SpaceX launches another 56 Starlink satellites – how big is the mega-constellation now?

The private space firm has already launched Falcon 9 to orbit 29 times this year.
Chris Young
The launch of SpaceX's latest Starship mission.
The launch of SpaceX's latest Starship mission.


SpaceX launched its latest batch of Starlink broadband satellites into orbit early in the morning of Sunday, May 14.

One of the company's workhorse Falcon 9 rockets launched 56 Starlink satellites from Cape Canaveral Space Force Station in Florida at 1:03 am EDT (0503 GMT).

Shortly after launch, the Falcon 9's first stage came down to Earth for one of the company's iconic landings.

SpaceX's workhorse Falcon 9 flies again

Roughly 8.5 minutes after launch, SpaceX's Falcon 9 touched down on the drone ship 'Just Read the Instructions', stationed on the Atlantic Ocean, to mark another successful mission. On its website, SpaceX explained that this was the 11th launch and landing for that particular booster.

The Falcon 9's upper stage continued to low Earth orbit, deploying the 56 Starlink satellites.

The latest Starlink launch was also the 29th Falcon 9 launch of the year so far and the 31st orbital mission for SpaceX in 2023. 16 of those missions were Starlink launches. The two orbital missions that didn't fly aboard Falcon 9 were SpaceX's Falcon Heavy rocket, essentially made up of three Falcon 9 boosters strapped together and an upper stage.

SpaceX also tried to fly its next-generation Starship rocket to orbit last month. Though Starship didn't reach orbit and was purposefully destroyed for safety reasons shortly after launch, SpaceX still deems the first test flight for the massive Mars rocket a success.

SpaceX has now launched almost 4,400 Starlink satellites. According to Harvard astronomer and astrophysicist Jonathan McDowell's website, SpaceX currently has more than 4,000 Starlink satellites active in orbit.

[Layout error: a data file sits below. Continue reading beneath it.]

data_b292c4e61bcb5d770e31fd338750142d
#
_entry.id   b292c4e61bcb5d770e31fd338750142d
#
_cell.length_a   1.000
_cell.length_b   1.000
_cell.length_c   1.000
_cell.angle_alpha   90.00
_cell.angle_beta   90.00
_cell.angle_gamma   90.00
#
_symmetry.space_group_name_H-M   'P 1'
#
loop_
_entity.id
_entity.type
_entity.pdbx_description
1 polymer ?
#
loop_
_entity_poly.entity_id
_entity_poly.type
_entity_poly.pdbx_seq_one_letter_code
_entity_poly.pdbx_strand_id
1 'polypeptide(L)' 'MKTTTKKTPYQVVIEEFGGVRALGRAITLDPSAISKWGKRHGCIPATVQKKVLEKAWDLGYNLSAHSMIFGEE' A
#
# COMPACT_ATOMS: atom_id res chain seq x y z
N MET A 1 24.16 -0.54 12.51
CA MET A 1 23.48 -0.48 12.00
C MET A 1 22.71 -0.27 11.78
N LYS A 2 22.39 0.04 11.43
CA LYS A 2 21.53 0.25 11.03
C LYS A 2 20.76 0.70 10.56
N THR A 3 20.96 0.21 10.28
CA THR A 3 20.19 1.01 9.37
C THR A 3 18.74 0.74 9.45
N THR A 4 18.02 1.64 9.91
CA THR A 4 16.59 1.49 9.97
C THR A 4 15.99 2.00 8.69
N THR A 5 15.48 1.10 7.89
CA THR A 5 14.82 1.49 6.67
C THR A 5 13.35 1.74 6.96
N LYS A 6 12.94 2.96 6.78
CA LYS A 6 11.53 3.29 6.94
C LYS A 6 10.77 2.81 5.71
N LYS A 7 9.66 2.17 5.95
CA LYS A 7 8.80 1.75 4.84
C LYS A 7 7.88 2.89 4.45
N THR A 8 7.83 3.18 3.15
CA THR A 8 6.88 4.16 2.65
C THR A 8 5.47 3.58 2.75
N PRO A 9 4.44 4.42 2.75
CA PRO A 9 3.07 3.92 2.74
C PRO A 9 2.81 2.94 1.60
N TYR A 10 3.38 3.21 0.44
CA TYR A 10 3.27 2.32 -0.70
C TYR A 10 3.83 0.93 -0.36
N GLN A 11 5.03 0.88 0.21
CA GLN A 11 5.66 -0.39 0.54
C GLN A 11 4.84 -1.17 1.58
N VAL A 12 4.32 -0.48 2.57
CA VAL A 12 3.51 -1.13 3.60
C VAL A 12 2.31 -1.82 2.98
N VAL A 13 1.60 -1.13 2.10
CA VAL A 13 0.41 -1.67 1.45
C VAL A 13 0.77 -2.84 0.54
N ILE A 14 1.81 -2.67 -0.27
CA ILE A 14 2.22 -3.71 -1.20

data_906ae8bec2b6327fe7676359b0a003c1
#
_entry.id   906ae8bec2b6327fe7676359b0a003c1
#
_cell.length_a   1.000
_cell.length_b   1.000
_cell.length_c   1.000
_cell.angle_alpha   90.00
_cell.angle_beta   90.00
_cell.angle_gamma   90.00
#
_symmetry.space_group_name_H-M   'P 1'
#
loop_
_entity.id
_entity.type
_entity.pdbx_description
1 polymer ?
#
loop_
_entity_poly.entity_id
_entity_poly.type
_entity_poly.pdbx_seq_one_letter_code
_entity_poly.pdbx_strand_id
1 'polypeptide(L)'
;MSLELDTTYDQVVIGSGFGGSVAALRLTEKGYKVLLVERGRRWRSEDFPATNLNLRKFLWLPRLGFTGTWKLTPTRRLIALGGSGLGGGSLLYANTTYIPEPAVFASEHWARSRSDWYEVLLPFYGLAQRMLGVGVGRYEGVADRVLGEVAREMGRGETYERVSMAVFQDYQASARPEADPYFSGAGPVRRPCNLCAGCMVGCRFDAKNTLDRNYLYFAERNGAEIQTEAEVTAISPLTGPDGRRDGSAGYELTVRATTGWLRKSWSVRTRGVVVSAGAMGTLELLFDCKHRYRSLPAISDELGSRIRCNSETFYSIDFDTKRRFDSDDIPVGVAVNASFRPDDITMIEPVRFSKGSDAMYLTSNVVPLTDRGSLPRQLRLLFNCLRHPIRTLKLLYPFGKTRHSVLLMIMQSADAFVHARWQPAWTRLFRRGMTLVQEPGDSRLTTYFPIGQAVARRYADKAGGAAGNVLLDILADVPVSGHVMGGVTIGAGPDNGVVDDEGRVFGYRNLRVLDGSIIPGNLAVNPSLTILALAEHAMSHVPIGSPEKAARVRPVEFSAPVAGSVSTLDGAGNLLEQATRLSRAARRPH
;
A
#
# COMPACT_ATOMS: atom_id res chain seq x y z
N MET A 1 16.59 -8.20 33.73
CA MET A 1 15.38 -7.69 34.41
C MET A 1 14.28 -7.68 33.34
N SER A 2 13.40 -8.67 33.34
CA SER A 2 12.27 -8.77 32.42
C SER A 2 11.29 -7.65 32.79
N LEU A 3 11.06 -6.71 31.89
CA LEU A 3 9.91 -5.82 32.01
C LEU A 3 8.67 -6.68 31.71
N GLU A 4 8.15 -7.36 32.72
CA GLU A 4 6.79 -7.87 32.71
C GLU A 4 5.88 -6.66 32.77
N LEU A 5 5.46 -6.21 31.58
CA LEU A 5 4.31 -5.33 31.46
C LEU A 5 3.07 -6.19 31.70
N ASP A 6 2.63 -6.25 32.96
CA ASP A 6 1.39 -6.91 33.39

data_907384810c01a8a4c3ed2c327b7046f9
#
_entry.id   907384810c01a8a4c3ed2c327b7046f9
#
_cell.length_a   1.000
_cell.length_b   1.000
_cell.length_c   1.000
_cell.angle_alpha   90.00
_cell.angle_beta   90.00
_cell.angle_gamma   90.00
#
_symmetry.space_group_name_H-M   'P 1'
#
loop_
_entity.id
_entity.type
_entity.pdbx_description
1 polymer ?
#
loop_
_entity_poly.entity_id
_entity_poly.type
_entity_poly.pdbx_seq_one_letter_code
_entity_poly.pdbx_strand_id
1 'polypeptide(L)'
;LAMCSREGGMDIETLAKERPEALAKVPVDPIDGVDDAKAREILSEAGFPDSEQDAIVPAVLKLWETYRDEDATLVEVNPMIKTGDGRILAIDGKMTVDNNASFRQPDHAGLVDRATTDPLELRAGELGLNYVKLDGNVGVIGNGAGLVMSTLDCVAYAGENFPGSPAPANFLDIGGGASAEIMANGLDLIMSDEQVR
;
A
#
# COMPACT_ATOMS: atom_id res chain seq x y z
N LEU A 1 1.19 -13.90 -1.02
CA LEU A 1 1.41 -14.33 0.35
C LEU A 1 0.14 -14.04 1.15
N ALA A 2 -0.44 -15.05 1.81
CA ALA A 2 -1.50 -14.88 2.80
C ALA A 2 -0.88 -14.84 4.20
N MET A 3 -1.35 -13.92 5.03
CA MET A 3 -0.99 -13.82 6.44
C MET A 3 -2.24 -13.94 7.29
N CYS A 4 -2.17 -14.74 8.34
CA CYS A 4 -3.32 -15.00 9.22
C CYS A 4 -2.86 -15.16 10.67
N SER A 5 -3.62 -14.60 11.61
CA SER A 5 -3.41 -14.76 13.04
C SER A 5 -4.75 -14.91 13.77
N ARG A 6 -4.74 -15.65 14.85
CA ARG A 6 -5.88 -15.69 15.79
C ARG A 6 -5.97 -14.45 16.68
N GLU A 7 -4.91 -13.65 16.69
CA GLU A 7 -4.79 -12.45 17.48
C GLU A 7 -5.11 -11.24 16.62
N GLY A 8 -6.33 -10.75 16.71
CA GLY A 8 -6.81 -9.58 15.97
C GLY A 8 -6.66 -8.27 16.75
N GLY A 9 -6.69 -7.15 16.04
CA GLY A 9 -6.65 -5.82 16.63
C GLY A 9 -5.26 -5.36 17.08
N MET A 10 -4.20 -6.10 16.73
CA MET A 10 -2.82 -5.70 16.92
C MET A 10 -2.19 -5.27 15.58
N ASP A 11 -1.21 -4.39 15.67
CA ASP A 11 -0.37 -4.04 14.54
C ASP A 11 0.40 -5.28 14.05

Starlink: The Good, the Bad, and the Ugly

The company's massive broadband satellite mega-constellation has been both widely praised and criticized. In May last year, we reported that Starlink was helping to keep roughly 150,000 Ukrainians connected daily amid Russia's ongoing invasion. It has also helped countless people live idealistic off-grid lifestyles and even potentially helped to save lives by live-streaming hurricanes.

However, numerous scientists have also flagged the satellite constellation as a concern. In an interview with IE last year, University of Regina astronomer Dr. Samantha Lawler said Starlink would contribute to the growing problem of space debris, which already has us on the brink of experiencing Kessler Syndrome.

We are "right on the edge" of Kessler Syndrome, Lawler explained. If it does happen, it would feel like we were "inside a snow globe within a couple of hours of sunrise or sunset," and any efforts to fix the problem would be akin to "collecting bullets."

Even SpaceX's greatest partner, NASA, has warned that the satellites could impede its ability to detect potentially hazardous asteroids headed toward Earth.

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